Towards a more comprehensive framework for investigating novelty at out-of-school learning places for science and technology learning


  • Rebecca Cors
  • Nicolas Robin
  • Andreas Mueller
  • Patrick Kunz



informal learning, novelty, curiosity, motivation, science education, literature review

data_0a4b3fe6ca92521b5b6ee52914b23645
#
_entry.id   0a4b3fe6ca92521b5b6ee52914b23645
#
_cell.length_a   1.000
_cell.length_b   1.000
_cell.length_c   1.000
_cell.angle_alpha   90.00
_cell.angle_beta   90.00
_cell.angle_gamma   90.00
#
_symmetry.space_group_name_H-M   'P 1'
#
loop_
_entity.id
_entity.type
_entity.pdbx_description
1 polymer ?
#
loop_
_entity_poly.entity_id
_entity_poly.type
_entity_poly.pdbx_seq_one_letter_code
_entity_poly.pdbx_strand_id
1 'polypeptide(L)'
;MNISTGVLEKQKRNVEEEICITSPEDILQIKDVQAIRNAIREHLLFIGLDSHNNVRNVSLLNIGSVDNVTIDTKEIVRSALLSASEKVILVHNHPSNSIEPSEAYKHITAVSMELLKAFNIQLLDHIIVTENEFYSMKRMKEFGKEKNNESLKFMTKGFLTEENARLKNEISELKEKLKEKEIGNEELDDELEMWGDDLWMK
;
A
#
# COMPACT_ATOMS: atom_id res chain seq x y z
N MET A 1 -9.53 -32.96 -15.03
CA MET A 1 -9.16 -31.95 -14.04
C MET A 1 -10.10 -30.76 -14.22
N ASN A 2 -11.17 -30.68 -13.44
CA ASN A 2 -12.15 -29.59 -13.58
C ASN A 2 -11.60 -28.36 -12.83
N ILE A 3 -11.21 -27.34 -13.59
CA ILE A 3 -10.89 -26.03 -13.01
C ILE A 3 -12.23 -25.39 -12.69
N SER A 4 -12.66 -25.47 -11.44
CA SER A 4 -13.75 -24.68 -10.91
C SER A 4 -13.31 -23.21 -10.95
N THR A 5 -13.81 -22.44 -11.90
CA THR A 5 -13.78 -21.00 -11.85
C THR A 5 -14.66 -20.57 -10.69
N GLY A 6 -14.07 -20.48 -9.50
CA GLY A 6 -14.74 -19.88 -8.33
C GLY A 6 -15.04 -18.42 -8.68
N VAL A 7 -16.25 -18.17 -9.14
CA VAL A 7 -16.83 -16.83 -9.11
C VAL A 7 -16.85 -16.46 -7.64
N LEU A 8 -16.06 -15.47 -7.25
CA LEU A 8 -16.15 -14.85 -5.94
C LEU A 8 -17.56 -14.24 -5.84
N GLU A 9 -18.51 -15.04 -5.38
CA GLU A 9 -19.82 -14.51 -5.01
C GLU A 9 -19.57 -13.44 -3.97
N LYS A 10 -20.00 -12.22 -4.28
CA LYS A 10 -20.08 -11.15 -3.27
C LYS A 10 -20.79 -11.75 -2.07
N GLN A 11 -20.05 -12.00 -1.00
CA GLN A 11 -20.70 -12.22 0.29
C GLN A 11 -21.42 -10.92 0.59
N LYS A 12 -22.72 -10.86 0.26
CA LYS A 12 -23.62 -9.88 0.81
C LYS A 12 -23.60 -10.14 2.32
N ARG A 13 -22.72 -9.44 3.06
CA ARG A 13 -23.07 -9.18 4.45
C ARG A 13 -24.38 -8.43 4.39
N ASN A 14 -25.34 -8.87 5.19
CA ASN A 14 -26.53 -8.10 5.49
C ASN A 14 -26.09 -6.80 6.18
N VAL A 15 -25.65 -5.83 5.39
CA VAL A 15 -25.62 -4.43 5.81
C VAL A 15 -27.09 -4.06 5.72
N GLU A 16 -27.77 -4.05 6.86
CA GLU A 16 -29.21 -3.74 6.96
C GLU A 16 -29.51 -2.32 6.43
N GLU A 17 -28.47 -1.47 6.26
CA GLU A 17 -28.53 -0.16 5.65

Out-of-school learning places (OSLePs) have come to be recognized as an integral part of promoting science and technology education. Studies at OSLePs demonstrate that learner feelings of unfamiliarity present barriers to achieving educational outcomes. However, these investigations of novelty at OSLePs have drawn from several different, largely unconnected models to guide their work and have differently defined the novelty construct. The aim of this paper is to describe a more comprehensive framework for studying novelty at OSLePs. Through a literature review, we show how studies have focused primarily on how learners’ previous knowledge, experiences, and disposition, as well as features of the OSLeP, affect educational outcomes. Measures of these ‘novelty influence’ factors fall into five categories: cognitive, affective, setting familiarity, social, and capability. Another set of important, but less studied, variables have to do with perceived ‘novelty experience,’ or what learners find new or unusual during their OSLeP experience, and how it interacts with the novelty influence factors to shape educational outcomes. We relate the presented synthesis of research on novelty influence and experience factors to the Contextual Model of Learning, an influential theoretical framework for research about and development of informal learning programs. In a second part of the paper, we discuss how novelty at OSLePs relates to two general theories of educational science: self-determination theory and Yerkes-Dodson relationships. These models can provide a still broader understanding of novelty and its educational effects at OSLePs. Finally, we offer suggestions for designing investigations that will better inform OSLeP managers and researchers about how to leverage novelty for more positive learner experiences.


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